Western Derby Eland
WESTERN DERBY ELAND
Habitat loss and hunting means there are thought to be less than 150 of the largest antelope in the world remaining in the wild, the Critically Endangered Western Derby eland.
Knowsley Safari’s heritage is closely linked with the Western Derby Eland. On an expedition for the 13th Earl of Derby, British zoologist Dr John Edward Gray provided the first scientific description this iconic west African antelope. In Gray’s day, the species would have been found throughout west Africa, but today confirmed presence is limited to Niokolo-Kobo National Park, Senegal. Knowsley Safari is owned by the 19th Earl of Derby, who continues his ancestor’s passion for wildlife by extensive work to save this species from extinction.
The complexity of conserving a species so close to extinction results in a diverse array of conservation actions being required. Knowsley contributed to the development of a conservation strategy in 2013 that allowed objectives to be clearly defined.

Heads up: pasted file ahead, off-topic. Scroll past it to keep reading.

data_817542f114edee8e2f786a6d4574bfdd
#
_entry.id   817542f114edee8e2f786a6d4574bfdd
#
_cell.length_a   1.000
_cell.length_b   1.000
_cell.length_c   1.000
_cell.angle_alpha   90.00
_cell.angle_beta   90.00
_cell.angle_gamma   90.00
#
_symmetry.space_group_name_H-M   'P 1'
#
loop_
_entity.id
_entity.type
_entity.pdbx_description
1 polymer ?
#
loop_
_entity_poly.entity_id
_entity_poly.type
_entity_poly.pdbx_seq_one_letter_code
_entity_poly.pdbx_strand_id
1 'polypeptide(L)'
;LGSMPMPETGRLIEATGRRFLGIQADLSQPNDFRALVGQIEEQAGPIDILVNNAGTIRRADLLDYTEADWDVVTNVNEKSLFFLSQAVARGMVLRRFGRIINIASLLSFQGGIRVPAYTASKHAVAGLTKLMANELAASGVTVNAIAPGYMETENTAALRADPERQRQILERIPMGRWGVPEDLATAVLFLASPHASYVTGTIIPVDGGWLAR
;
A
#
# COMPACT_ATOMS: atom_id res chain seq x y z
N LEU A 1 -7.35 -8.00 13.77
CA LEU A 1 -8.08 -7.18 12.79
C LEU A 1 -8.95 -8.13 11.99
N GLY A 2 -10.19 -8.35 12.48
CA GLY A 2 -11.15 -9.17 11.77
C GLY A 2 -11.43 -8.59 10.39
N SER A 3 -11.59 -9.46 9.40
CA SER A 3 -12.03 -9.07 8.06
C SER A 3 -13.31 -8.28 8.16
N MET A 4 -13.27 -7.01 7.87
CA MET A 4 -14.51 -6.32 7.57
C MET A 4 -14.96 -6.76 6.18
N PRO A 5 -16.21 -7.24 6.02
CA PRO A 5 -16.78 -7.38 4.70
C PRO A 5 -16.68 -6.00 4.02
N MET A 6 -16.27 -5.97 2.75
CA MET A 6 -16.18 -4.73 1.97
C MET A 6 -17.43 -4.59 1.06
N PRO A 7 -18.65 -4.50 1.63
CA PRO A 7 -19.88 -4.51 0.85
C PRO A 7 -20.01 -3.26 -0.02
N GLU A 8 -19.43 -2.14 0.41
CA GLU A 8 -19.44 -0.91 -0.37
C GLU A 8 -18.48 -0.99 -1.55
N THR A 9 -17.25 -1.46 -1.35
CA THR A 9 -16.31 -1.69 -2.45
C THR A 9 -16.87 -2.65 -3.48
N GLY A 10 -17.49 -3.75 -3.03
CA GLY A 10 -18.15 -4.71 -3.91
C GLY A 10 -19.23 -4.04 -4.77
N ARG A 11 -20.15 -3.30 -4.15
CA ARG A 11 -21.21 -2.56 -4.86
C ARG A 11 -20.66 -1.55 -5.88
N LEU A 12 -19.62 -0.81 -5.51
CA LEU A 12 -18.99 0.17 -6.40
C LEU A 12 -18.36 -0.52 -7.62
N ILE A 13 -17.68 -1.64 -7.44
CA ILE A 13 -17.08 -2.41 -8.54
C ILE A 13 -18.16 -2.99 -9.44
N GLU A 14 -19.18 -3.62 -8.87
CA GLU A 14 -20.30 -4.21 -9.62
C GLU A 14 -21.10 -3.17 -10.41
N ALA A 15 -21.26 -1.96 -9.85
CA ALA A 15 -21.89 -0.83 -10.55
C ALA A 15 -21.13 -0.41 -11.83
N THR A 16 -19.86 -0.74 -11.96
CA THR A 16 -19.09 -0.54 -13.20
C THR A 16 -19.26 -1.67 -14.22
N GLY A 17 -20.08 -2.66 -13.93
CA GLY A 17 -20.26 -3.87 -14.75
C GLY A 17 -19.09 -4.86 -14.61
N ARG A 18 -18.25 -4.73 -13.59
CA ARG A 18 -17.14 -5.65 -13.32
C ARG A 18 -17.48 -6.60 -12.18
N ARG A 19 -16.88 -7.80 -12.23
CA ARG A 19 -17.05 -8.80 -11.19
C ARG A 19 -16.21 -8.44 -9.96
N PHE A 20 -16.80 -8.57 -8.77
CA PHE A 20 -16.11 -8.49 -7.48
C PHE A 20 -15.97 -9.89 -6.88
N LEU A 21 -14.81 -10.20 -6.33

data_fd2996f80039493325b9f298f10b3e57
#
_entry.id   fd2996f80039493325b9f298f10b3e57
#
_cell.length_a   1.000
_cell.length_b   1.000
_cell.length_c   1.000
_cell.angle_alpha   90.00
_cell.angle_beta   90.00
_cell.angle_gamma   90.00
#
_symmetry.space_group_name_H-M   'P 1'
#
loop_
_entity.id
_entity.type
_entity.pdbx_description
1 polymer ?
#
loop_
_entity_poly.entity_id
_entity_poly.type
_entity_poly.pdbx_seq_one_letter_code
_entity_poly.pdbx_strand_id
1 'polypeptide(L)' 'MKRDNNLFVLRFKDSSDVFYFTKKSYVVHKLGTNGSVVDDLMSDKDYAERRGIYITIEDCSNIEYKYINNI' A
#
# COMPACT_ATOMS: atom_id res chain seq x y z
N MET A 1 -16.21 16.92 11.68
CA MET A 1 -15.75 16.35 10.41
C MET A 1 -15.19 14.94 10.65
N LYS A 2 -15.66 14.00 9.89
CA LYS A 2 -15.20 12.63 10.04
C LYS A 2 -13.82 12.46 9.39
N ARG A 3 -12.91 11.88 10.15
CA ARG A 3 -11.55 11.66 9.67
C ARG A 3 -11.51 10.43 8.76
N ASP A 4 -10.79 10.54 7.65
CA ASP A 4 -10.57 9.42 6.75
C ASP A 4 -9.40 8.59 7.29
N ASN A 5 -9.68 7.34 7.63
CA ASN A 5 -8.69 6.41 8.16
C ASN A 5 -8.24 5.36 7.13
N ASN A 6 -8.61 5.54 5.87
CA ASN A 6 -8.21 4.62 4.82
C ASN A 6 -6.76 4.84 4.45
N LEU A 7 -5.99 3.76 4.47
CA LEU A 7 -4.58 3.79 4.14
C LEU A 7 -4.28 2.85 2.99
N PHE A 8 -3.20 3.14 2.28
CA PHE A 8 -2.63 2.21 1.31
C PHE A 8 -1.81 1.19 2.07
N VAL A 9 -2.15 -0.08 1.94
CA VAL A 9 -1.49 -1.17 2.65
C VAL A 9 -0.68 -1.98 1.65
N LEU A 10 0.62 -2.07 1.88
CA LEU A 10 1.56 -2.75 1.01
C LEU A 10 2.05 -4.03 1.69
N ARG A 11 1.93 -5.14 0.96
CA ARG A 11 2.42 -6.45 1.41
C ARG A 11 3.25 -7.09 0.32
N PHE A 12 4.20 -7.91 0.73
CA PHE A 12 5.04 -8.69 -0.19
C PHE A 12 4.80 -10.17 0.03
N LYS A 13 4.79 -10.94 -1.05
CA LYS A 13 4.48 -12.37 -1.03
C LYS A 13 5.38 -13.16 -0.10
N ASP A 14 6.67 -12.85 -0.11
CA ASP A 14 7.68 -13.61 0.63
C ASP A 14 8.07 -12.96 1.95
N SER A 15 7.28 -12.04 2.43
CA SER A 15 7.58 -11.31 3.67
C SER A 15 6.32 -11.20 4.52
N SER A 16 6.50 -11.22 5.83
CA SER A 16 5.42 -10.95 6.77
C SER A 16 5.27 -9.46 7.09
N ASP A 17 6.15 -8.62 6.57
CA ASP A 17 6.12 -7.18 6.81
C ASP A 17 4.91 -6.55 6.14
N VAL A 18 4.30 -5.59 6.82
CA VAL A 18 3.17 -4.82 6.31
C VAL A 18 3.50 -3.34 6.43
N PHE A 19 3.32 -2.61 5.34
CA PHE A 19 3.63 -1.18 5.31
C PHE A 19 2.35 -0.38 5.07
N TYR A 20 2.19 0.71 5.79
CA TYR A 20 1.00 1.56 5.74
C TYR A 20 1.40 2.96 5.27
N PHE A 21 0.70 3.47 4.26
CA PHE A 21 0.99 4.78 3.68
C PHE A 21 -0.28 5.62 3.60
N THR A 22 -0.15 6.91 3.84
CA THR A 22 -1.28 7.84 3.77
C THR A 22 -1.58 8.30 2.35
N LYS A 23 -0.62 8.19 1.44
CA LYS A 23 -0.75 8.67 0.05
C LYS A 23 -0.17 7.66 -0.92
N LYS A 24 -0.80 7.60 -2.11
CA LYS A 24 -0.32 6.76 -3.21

Protecting the remaining wild population of Western Derby eland is an important facet to the conservation of the species. Currently very little is known about the population size and distribution within the park, so it is impossible to formulate concrete conservation actions and targets. Therefore, in 2019 a project has been developed to undertake intensive surveys for Western Derby eland and other key mammal species in the national park. Funding from Knowsley will allow the extensive deployment of camera traps to make accurate population estimates. It will then be possible to use the new information to update conservation strategies and draw up long term monitoring protocols.
Captive breeding is a crucial element for the conservation of Western Derby eland, and successful breeding has been undertaken in two reserves in Senegal for around 20 years. There is now a semi-captive population of more than 100 Western Derby eland who have been carefully managed for genetic diversity and studied to learn more about the ecology and behaviour of the illusive species. Our conservation team have regularly worked out in the Senegalese reserves to help with the population management, identifying new calves during breeding season and undertaking public engagement work to raise awareness of the plight of Western Derby eland. The captive breeding programme can be a source of individuals for reintroduction projects in the future.